The Wii U in Japan is already outselling the PS4 hand-over-fist, week-in and week-out. Nintendo’s console already more than doubles the install base of the PS4 in Japan and it looks like that lead will continue on through the end of summer and throughout fall (assuming the current sales trend keeps on running like a marathon sprinter on a treadmill). However, Nintendo still needs to best the PS4 by a large margin in Europe, or by consistently catching up to their sales quotas in America. There are a few ways they could do this within the span of a year.
Now, let’s consider that the PlayStation 4’s sales momentum doesn’t slow down. Let’s presume that things will continue to go as they have been and that the PS4 will continue to move up the ladder at close to a million units or so a month, which means that by summer of next year Sony could have anywhere between 15 to 16 million units installed in homes (take note that this is a really rough estimate and numbers could vastly spur up or down depending on what happens between that time).
So if Nintendo has to catch up to the PS4 – and sell at least 10 million units within the span of a year – they’ll need to put some serious horsepower behind their sales momentum and that means making some keen decisions to keep the Wii U relevant; and propel it into the right direction with the right demographic.
The most obvious thing they can do is the one thing many already suspect they’ll do: Super Smash Bros. Wii U bundle.
It only makes sense and it’s been previously hinted at, as noted in articles by My Nintendo News. The talk continues to build as Nintendo is doing something smart: another Super Smash Bros. tournament. They’ll be conducting the tournament at GamesCom this month and either announcing the bundle pack there or at the upcoming Tokyo Game Show could be one of the smartest moves they make this year.
But they’ll need more than Smash Bros. to maintain momentum outside of the holiday rush.
Wisely Nintendo has the Amiibo figurines. Now I’m not going to get into the details of how these figurines work or specifically why and how they might catch on with certain demographics, but I will say that they tie-in with the needed functionality of the GamePad to store, transfer or interact with data in the figurine. It’s a broader scope of Activision’s Skylanders brand or Disney’s new Infinity line.
In other words, Nintendo has an opportunity to cash-in huge on the casual market with the Amiibo, sort of the same way they did with the Wii and motion controls back in 2006. This could easily start boosting their sales this holiday season to the same level as the original Wii; potentially taking the Wii U from selling 100,000 through 300,000 SKUs a month to 300,000 through 600,000 a month.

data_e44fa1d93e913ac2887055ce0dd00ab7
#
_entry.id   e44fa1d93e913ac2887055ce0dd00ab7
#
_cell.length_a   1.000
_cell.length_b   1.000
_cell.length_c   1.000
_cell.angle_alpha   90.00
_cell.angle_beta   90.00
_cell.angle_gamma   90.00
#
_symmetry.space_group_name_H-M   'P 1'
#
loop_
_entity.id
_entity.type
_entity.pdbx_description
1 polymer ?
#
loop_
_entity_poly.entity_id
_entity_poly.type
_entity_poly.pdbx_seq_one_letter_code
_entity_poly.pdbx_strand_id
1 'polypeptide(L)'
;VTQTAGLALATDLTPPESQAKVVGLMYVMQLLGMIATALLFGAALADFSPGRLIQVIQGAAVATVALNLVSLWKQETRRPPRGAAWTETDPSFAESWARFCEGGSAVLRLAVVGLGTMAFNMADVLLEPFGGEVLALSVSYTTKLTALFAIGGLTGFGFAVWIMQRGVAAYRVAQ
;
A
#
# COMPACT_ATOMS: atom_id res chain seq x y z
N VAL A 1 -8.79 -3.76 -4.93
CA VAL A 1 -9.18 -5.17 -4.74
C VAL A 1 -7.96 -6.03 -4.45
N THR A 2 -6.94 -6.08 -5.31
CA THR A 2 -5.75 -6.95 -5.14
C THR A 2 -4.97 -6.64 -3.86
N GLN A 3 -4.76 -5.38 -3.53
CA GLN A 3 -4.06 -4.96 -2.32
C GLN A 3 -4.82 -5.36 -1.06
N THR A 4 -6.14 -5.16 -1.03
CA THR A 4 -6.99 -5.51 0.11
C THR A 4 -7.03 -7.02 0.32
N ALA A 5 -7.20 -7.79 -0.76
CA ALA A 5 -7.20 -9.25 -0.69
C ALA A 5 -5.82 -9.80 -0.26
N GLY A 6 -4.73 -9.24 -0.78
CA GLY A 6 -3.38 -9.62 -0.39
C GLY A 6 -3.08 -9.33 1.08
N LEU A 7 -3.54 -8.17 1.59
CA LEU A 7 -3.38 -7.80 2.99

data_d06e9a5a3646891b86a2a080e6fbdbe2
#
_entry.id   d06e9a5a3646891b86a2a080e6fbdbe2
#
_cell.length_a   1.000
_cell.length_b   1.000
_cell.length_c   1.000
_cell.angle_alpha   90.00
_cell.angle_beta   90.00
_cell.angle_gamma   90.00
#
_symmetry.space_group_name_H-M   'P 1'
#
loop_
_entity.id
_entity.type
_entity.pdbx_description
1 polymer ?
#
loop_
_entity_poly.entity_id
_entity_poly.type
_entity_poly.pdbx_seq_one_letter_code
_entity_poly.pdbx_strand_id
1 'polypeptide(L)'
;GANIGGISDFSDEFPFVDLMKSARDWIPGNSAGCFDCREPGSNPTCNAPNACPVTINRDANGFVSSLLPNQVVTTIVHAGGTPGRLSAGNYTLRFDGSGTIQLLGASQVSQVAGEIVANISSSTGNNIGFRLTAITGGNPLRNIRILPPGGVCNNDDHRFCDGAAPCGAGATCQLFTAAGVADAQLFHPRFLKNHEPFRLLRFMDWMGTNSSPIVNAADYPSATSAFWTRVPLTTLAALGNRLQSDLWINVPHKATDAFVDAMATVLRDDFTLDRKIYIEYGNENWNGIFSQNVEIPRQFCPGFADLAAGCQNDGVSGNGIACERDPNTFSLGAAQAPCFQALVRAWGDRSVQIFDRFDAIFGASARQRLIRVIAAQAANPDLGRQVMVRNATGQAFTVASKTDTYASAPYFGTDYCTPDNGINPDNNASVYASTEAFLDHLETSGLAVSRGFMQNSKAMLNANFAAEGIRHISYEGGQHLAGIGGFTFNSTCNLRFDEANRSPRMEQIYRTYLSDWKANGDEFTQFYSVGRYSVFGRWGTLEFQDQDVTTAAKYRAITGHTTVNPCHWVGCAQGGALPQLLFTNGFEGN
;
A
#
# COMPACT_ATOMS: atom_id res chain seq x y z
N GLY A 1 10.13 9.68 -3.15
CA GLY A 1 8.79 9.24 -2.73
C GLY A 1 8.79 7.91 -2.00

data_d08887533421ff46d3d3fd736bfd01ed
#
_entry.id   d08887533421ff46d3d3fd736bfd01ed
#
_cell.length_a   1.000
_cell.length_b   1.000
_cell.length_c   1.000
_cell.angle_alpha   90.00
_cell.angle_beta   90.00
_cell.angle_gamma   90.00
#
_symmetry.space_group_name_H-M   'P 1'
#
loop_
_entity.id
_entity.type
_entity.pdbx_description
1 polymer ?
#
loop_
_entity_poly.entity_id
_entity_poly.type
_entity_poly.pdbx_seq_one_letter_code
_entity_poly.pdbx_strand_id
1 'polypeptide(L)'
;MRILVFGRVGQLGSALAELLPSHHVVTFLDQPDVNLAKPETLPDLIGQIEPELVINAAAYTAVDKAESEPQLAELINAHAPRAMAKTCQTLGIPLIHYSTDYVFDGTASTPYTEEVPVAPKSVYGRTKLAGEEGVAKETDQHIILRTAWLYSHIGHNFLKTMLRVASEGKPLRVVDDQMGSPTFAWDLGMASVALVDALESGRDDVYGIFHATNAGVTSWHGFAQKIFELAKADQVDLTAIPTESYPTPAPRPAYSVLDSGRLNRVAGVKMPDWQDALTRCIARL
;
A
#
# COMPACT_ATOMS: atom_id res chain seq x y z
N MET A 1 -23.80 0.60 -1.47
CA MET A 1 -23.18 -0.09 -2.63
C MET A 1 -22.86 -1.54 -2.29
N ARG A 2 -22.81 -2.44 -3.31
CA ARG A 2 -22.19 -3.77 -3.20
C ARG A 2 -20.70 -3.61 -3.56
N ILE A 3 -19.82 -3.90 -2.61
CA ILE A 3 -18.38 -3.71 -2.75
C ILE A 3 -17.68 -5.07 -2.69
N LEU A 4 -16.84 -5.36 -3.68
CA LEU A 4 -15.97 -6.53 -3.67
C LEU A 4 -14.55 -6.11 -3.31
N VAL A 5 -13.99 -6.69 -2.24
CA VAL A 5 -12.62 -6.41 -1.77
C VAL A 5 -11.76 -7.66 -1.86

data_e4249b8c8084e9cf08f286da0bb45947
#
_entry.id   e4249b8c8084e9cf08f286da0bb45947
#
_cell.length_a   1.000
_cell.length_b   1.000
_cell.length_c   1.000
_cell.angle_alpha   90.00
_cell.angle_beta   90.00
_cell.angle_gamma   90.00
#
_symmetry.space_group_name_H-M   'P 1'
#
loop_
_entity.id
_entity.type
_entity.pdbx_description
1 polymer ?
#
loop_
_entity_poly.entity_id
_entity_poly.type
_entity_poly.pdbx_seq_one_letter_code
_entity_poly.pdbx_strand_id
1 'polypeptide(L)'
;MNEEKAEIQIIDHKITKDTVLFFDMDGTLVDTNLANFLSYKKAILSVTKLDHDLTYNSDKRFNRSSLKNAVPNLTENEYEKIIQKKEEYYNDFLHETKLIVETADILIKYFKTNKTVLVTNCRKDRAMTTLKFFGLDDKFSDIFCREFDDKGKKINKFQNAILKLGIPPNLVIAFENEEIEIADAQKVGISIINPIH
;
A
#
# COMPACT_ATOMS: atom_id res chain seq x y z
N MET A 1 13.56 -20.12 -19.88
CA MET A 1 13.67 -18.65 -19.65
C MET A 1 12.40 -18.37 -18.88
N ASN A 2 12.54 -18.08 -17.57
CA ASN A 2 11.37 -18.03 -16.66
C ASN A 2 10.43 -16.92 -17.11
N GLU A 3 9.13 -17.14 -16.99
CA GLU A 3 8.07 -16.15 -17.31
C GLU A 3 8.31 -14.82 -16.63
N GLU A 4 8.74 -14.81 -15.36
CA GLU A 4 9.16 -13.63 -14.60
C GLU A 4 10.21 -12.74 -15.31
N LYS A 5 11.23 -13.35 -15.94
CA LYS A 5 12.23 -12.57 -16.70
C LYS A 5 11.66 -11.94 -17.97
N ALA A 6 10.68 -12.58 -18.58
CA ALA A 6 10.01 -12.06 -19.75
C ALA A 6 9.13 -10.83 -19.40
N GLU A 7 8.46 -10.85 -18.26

Nintendo’s iconic brands fused with the Amiibo could be their ticket to those numbers just like Microsoft shooting themselves in the foot at every turn throughout 2013 was Sony’s massive ticket for success with the PS4.
However, one of the main hurdles the Amiibo line would need to get over is marketing. While Nintendo hasn’t historically been all that great with getting the word out for certain products, they showed with Mario Kart 8 that they know how to work the ad game when they need to. They’ll need that exact same level of marketing dominance with the Amiibo to hit that casual crowd.
Another important thing would be pricing… they need a price-cut on the Wii U by at least $50. Even if it eats into the production costs they should simply bite the bullet for now.
The window of becoming market leader during eighth-gen is quickly closing, and if they don’t make a move to leverage their position this holiday season it’s highly unlikely they’ll get another chance to catch the PS4. They’ll also seriously need the casual audience to help balance shifting units since Sony has a firm grasp on the hardcore demographic.
However, Nintendo can’t forget about the hard/midcore audience. They need them for new IP and to help establish brand growth for lesser known franchises; this is why they’ll need to stick with supporting the FGC.
Nintendo opened up massive acclaim and respect from the core fighting game community by sponsoring Evo and hosting the Super Smash Bros. invitational. They need to take this to the next level, sponsoring events like Apex and GUTS, as well as continuing to host Smash Bros. tournaments (like what they’re doing at GamesCom) to maintain their presence in the scene and raise the profile of their brand, the game and support from the core fighting crowd. Right now Sony doesn’t have a firm grasp on that audience and Microsoft is only concerned with keeping Killer Instinct relevant. This means that the FGC is ripe for Nintendo’s taking.
Last but not least: Nintendo needs to score one big exclusive from an AAA publisher. Front the marketing bill and secure exclusivity for the Wii U (and maybe even a 3DS tie-in of sorts). They need to leverage the hype of E3 to get core, mid-core and casuals talking about the must-have software on their system, as well as convince some of the jaded minds that continue to sprout nonsense about Nintendo having nothing but Mario games. While Xenoblade Chronicles X is already shpaing up to be that game, they’ll need something big from another publisher to show that they’re willing to play ball with the hardcore market.
This could help Nintendo in massive ways if they use it as a leverage to maintain momentum from the casual audience with the Amiibo line-up and an AAA title (or two) from a big studio to silence the naysayers in the core community.
The only thing now is: will Nintendo take the necessary steps to go for broke in order to thwart Sony’s reign on eighth-gen gaming?
TL;DR: Nintendo needs to follow the steps in the article to outsell the PS4 and take control of the eighth-gen market.
(Updated: 4 August, 2014 @ 02:33:13)